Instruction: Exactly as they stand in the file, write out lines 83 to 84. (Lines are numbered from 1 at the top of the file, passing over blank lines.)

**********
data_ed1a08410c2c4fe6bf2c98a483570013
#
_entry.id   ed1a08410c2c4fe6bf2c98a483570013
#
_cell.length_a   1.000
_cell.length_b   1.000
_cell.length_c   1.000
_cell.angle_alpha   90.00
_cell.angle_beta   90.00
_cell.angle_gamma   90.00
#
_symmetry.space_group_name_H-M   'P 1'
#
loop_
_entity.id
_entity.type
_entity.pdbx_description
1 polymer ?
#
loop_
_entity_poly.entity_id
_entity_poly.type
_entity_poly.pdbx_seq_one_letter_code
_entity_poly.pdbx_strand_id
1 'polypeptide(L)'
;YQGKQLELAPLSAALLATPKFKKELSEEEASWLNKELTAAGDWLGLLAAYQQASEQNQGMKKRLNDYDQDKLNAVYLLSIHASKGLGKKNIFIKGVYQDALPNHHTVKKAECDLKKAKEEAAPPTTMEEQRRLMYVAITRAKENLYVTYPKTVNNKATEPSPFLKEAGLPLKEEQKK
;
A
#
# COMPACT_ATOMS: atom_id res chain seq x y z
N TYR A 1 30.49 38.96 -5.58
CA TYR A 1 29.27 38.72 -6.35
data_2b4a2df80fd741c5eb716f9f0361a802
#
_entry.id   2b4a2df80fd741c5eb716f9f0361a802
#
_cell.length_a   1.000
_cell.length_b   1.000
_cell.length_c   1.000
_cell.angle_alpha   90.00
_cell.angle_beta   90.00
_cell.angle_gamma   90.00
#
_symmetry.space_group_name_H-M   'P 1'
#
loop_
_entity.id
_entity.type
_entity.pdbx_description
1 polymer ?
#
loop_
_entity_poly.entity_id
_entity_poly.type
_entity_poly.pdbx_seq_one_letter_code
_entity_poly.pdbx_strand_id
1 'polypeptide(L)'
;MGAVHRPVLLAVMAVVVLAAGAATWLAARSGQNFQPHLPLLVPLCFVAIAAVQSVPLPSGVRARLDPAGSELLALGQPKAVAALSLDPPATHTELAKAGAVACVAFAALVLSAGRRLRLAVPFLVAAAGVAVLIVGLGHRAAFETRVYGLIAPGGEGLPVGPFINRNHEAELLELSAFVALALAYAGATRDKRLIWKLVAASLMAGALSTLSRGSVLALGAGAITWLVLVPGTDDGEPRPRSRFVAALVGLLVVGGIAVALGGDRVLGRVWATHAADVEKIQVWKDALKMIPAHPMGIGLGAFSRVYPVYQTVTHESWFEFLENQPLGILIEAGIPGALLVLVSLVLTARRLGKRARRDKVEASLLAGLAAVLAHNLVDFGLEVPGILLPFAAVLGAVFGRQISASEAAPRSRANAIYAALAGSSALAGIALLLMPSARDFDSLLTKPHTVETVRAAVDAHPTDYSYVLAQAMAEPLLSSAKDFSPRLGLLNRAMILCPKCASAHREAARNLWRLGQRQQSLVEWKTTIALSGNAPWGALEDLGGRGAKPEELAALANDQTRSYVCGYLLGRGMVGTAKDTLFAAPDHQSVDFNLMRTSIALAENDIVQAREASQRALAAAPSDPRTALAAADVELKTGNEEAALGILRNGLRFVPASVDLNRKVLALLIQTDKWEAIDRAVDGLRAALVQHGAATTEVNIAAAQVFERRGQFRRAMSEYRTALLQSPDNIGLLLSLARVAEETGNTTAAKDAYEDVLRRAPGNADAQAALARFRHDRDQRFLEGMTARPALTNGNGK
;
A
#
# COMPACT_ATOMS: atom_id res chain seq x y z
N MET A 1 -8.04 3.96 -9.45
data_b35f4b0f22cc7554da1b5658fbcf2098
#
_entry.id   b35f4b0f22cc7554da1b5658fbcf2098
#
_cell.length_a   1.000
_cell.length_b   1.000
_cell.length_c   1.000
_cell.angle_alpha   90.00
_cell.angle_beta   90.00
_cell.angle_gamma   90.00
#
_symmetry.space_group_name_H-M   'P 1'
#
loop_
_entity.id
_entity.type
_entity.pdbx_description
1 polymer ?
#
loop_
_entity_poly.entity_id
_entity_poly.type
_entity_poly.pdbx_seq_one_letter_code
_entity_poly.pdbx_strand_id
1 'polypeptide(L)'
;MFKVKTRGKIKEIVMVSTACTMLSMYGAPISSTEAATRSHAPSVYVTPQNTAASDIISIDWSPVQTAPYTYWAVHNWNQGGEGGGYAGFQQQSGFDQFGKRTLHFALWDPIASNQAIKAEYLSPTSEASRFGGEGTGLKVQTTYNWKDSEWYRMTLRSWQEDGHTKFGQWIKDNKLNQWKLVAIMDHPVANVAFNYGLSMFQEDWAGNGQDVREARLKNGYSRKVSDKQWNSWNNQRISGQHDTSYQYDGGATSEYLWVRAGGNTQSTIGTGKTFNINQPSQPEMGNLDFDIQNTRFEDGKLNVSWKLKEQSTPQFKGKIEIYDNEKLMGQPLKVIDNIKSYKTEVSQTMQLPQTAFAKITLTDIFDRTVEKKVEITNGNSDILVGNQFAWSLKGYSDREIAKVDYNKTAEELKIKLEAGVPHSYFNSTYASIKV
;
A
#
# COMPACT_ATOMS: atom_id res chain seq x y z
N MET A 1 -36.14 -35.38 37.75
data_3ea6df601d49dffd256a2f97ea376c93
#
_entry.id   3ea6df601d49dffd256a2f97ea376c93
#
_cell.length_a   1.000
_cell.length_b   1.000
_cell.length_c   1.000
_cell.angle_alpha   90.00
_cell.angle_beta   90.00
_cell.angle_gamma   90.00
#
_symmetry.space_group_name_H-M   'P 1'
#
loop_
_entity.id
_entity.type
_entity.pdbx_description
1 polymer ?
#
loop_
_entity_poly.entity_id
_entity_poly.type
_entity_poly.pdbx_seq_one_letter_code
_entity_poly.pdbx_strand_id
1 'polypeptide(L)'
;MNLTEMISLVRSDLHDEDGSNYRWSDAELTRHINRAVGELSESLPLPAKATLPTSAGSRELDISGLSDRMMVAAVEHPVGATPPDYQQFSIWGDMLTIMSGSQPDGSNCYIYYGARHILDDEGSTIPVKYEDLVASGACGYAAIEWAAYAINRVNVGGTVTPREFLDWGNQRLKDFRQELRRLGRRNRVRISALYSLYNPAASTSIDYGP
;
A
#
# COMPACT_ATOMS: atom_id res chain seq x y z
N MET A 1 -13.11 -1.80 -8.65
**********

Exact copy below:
loop_
_entity_poly.entity_id